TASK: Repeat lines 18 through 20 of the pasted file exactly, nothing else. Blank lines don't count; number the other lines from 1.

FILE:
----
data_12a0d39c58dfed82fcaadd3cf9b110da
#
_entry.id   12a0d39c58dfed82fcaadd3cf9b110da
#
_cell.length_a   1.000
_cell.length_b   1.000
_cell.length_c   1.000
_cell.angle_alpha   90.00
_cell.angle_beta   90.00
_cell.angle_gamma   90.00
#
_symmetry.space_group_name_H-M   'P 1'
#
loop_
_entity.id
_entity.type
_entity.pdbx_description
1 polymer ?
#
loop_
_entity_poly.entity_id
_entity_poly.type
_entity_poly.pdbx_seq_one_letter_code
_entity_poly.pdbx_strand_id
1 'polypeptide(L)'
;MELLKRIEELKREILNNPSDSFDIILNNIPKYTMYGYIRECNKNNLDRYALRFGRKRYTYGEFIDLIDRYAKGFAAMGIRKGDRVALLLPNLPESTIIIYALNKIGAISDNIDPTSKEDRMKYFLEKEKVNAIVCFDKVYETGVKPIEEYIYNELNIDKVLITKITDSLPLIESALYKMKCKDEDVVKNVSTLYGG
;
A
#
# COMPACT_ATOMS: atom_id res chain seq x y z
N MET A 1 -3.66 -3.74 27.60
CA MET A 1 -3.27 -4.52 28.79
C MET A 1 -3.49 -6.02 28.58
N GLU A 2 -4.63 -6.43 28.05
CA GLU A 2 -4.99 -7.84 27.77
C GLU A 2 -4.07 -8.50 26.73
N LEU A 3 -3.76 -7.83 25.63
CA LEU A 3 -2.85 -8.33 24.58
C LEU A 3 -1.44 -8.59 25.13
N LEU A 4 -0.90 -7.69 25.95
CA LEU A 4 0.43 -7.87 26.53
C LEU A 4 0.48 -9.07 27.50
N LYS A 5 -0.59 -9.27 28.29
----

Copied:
1 polymer ?
#
loop_